Topkapi October 17th, 2009

I should have mentioned last time that there was a violin being played on the street. I could hear it through my window.
Yesterday was Topkapi palace and a Bosphorus "cruise." I've seen a lot of European palaces; mammoth stone piles of turrets, porticullis' (Porticullae?)lined with tapestries and suits of armor. So a Turkish, Middle Eastern palace confused me, just a little.
My impression of this place is that there is no centralized palace, it is more of a compound with the Harem serving as the main, royal living space. The harem itself is vast and honeycombed with various richly tiled and clothed little nooks off even larger and more opulent "main rooms." Just about every wall, indoor and out, was lined with flowered tiles pieced together to depict serene gardens in the most delicate and lush colour pallete. I could almost imagine dark-haired beauties shuffling around in silken robes, looking for a chance to make their son the favoured heir.
Below the harem stretched Istanbul and above hovered Hagia Sophia. Across from the Harem was a library, now bereft of books, and a reception... kiosk (for lack of a better word). On display in the kiosk were draperies made from silk and studded with pearls and rubies, sometimes emeralds. Reportedly the sultan would drape these cloths on his throne and sit upon them when listening to petitions. I imagine it would have made petitioners succint and to the point; rubies and pearls, not matter how beautiful, don't make very comfy seats (or at least, I imagine they don't).
Unfortunately, Topkapi was also insanely crowded. Unwashed Europeans pressed against bearded Arabs, against fujiyama toting Japanese. We were all parambulating around relics such as the gilded drain pipes of the ark in Mecca and Muhammed's (P.B.U.H.) beard. The heavy, ponderous voice of an Ezan chanting pages from the Koran sluggishly filled the air.
Beautiful, no doubt, and amazing. Especially once you realize, as a girl, you would never really leave those tiled chambers. This point was driven home when it started to rain and we sought shelter within the treasury.
Reportedly the treasury has always been "The Treasury," and houses magnificent wonders of gems. We gaped at pendants hung so heavy with emeralds the size of eggs. There were also thrones mottled and studded with pearls and rubies and one huge diamond that blinked at the entire room. Clearly they were going more for shock factor than actual beauty.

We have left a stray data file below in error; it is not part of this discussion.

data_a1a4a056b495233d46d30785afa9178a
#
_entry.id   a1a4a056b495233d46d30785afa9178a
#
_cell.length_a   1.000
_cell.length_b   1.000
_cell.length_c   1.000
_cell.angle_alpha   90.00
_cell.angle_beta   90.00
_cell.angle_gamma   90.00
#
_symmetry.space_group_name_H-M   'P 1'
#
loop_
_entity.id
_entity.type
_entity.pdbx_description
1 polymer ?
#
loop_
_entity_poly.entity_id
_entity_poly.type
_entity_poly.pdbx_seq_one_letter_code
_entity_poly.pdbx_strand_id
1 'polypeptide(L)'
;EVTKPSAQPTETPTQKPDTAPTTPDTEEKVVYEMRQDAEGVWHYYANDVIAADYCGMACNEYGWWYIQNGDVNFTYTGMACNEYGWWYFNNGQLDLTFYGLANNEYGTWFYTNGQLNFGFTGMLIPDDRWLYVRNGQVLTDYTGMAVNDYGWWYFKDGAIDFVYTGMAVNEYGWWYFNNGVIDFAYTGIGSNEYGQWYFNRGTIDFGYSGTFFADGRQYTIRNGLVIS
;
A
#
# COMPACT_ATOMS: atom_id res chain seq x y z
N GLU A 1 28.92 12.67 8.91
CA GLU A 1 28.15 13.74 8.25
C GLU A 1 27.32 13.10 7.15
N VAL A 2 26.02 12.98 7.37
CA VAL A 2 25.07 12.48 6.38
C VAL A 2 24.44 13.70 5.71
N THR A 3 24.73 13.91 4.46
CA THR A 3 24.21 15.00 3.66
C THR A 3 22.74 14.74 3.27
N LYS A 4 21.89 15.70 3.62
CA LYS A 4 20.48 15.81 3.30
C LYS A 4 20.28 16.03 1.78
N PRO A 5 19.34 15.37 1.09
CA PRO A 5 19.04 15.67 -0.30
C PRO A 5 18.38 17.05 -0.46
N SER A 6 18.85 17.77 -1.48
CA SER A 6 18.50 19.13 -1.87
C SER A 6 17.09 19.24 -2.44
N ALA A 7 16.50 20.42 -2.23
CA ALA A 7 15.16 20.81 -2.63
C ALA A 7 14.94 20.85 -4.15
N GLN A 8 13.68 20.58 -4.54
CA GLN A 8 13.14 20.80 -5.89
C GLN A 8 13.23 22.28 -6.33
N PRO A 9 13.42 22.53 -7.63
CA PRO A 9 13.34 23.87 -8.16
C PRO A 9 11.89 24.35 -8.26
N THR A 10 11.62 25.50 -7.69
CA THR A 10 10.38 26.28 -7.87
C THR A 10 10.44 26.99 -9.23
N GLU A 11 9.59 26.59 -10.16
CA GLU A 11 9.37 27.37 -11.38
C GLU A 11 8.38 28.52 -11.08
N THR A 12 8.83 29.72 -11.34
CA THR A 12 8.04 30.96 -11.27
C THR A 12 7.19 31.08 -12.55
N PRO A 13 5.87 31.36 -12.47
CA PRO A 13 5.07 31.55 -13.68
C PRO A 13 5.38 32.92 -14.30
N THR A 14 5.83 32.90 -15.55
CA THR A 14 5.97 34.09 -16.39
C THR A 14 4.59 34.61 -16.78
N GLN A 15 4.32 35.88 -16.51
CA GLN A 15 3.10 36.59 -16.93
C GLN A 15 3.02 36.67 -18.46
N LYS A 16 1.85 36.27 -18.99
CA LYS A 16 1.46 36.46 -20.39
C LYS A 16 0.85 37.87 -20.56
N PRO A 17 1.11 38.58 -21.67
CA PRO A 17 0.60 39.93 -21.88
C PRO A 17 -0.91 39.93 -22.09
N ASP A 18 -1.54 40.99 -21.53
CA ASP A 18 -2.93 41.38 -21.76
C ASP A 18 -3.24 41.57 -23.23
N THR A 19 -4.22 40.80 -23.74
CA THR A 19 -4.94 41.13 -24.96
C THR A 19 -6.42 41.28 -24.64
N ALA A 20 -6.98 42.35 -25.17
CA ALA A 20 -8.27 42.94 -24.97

As soon as the rain let up we fled the "United Nations" and sought out a fish sandwich for lunch. A restaraunt on the Galata Bridge caught us and soon we were munching on a grilled non-descript fillet'o'fish wedged with some lettuce, carrots and onions in bread, washed down with some watery apple tea.
In actuality the fish was pretty bland. A generous squirt of lemon juice cheered it up considerably, but it was filling and wholesome (or so I told myself, there is a very real possibility it came from the Bosphorus).
The rain started again. Kirsty and I escaped by leaping on the first Bosphorus cruise that could say, "yes please, where are you from?" Our voyage was peacfull, dry and vaguely interesting. The Book (The Lonely Planet Guide to Turkey) was all the information we had to identify to opulent buildings lining the shore. We bought tea, which the Turks like very strong and always is served in little glasses with saucers, none of this cardboard or styrofoam for them. As we were cruising our way back to the launch point the sun beamed forth a double rainbow over the river. Pretty spectacular.
From the cruise we trudged through the rain up one of Istanbul's 7 hills, past stalls selling everything from pomegranates to shower heads to toilet seats. Our destination was that slim tower we had seen on our first day. For 10 Turkish Lira one can take the elevator to the restaraunt/club ("yes please?") and from there climb a spiral staircase to the balconey circling the tower. The reason one would do this is for fantastic views of Istanbul. A good reason, absolutely. The views were fantastic, but I'm sure they would have been quite stunning had the sun been out to illuminate the city's many domes.
Having descended from the tower we realized, over the noise of the rain and Turks calling out for our Lira, that our stomachs were growling. Our chosen restaraunt had no one outside to beg for our patronage, but it was recommended by The Book as a good place to sample Turkey's ever-present kebabs while sitting on the floor like a Turk. We sat at the table and shoveled in the kebaps; we had a ferry to catch to Hydarpasha train station. Iskender kebap sounds intriguing but I will ruin the surprise by saying it is meat over torn up pita bread and doused in what tasted suspiciously like ketchup. Kirsty's choice was a platter of meat wrapped in cheese with a side of rice. I eyed her ingestion of it warily as she has not the most tolerant of digestive systems.
We stumbled onto the street, feeling uncomfortably full and made our way to our trolley stop on Taksim square. As the square opened up to us in the night I saw Kirsty blanche and rethink her step. Then I saw why: To our left was a mass of people, mostly my age, holding signs in indecipherable Turkish. To our right huddled police officers behind bullet-proof riot shields.
"Let's get the eff out of here," Kirsty said and grabbed my hand (something she's been doing since I was 3). A later search on the Guardian online proved fruitless and I have no idea what the hell was going on that night.
Fruit and Vegetable Tally: 3 servings, but I was also riding that 11 serving high from the previous day.


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